View Full Version : Why Don't We Have People Of This Calibre Today?

R J Kinloch
3rd Sep 2010, 04:38
100 Years ago and he was a Republican!


3rd Sep 2010, 08:22
There's no call for that sort of thing anymore. People nowadays want their politicians weak, insipid, lying, corrupt, self-serving and hypocritical.

3rd Sep 2010, 08:31
It would be "politically incorrect" in this day and age (and probably in breach of elf'n'safety regulations)! :ugh:

R J Kinloch
3rd Sep 2010, 10:29
Oh you are so cynical:\

3rd Sep 2010, 11:52
You've met Bliar then, Blue?:)

3rd Sep 2010, 12:18
He'd never be elected today and that's the problem. People of that calibre do exist but they seek their glory elsewhere these days.

3rd Sep 2010, 12:20
Someone else of calibre. Warning: aviation content.

BBC News - Veteran returns to RAF Leuchars after 67 years (http://www.bbc.co.uk/news/uk-scotland-11168230)

3rd Sep 2010, 12:54
I have always admired Teddy....and especially hold his speech on "Americanism" to be very much to the point....especially today!

One thing I got out of the speech posted below....suggests the current occupier of the White House ought to keep his bags packed.

A broken promise is bad enough in private life. It is worse in the field of politics. No man is worth his salt in public life who makes on the stump a pledge which he does not keep after election; and, if he makes such a pledge and does not keep it, hunt him out of public life.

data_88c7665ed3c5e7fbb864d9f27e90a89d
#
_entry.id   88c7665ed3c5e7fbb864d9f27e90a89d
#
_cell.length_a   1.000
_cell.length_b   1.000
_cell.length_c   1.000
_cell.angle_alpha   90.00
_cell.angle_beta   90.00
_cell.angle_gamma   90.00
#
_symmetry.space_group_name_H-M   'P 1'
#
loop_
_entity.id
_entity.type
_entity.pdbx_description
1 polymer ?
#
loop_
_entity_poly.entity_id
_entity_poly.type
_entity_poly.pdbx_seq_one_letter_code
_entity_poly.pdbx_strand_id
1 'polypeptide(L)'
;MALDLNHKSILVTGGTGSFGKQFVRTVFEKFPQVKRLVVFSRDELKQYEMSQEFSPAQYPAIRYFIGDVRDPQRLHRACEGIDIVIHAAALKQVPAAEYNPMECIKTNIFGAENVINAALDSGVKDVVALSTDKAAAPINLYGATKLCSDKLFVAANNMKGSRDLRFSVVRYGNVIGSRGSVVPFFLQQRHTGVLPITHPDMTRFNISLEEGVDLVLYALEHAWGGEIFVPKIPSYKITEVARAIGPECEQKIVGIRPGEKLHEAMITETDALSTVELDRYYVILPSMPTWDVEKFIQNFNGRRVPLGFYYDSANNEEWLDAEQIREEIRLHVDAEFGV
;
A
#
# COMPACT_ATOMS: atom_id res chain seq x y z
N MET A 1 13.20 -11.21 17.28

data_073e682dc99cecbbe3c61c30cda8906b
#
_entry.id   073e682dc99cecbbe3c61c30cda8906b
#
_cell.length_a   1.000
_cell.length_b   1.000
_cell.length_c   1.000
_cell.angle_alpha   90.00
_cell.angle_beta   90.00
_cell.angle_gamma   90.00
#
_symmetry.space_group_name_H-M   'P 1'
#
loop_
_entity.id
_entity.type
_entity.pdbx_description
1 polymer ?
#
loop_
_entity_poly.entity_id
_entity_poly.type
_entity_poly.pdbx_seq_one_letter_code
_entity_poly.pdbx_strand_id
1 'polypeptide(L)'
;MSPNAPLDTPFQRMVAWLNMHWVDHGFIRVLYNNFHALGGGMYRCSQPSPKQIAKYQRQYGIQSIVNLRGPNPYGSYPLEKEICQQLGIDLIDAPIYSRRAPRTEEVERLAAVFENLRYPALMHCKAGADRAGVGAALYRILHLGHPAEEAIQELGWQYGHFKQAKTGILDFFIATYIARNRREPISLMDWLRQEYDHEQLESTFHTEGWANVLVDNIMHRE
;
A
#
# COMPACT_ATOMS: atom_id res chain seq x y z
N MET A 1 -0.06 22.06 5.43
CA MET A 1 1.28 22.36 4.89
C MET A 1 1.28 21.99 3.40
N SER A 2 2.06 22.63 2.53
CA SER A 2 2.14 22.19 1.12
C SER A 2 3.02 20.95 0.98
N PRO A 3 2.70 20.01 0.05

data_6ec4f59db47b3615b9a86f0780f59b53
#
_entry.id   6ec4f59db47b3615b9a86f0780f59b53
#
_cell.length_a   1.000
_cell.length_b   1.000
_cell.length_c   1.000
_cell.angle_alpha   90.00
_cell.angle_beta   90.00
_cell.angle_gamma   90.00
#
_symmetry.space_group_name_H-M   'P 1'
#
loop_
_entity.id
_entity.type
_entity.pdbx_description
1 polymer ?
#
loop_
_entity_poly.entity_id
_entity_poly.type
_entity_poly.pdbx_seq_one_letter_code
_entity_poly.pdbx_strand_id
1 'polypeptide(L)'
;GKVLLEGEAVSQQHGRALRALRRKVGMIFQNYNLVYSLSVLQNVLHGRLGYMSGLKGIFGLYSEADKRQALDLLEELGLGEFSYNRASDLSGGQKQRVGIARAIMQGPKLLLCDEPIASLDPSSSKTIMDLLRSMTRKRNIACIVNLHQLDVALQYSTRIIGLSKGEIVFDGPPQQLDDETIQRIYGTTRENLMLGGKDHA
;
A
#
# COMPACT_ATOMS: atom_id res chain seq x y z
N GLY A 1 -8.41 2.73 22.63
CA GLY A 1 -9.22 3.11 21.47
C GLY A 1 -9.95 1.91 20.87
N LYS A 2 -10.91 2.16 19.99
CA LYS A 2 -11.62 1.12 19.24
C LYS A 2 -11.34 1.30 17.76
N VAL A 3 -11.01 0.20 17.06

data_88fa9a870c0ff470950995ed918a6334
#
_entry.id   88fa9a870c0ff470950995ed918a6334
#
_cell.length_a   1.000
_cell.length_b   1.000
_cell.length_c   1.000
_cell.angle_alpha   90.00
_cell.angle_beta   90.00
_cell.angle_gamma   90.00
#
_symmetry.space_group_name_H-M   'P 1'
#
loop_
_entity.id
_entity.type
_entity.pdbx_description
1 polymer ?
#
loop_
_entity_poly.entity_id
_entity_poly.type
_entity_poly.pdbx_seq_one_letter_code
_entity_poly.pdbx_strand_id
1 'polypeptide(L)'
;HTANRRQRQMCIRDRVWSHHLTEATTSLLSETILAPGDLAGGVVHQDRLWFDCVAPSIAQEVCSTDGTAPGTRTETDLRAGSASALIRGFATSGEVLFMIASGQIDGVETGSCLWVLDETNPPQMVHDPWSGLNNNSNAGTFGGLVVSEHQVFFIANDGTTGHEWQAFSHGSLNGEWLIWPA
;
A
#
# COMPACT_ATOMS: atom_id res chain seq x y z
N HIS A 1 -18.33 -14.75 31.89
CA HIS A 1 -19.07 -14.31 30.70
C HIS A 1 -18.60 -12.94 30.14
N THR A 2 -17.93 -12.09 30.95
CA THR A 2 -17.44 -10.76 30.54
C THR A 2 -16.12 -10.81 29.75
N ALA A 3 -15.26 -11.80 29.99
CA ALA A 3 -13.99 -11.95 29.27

tony draper
3rd Sep 2010, 13:46
Me favorite POTUS was Teddy,he was a man's man, ere I mean that in the good way.
:)Hmmm, though some would say my admiration is no recomendation as my favorite King is Richard III.

3rd Sep 2010, 13:59
SASless. If all politicians HAD to stick by everything they promise,
or resign, there wouldn't be any left in Parliament.

I'll wait until Blair's book is being sold in Oxfam.
Should be a bit cheaper then.

3rd Sep 2010, 14:27
It is not the critic who counts; not the man who points out how the strong man stumbles, or where the doer of deeds could have done them better.

The credit belongs to the man who is actually in the arena, whose face is marred by dust and sweat and blood, who strives valiantly; who errs and comes short again and again; because there is not effort without error and shortcomings; but who does actually strive to do the deed; who knows the great enthusiasm, the great devotion, who spends himself in a worthy cause, who at the best knows in the end the triumph of high achievement and who at the worst, if he fails, at least he fails while daring greatly.

So that his place shall never be with those cold and timid souls who know neither victory nor defeat.

Theodore Roosevelt, "Man in the Arena" speech, April 23, 1910

What more can you say?

3rd Sep 2010, 14:41
I'll wait until Blair's book is being sold in Oxfam.
Should be a bit cheaper then.

As Private Eye observed today, it's cost some people an arm and a leg. :(

3rd Sep 2010, 14:43
OOoo EEeerrrr!
Don't think I'll bother then.

Loose rivets
3rd Sep 2010, 17:53
Leon Lederman was using a huge gun barrel for some experiments involving accelerating particles. The skinny bloke that polished the inside of the barrel resigned.

"Oh, no! Where are we going to get another man of that caliber?"

From "The God Particle."

3rd Sep 2010, 19:58
Hi storminnorm

heard from a mate in london that you can get it in a pound shop off totenham court road,along witha six pack of bog rolls,(much softer on the hems) than the book:E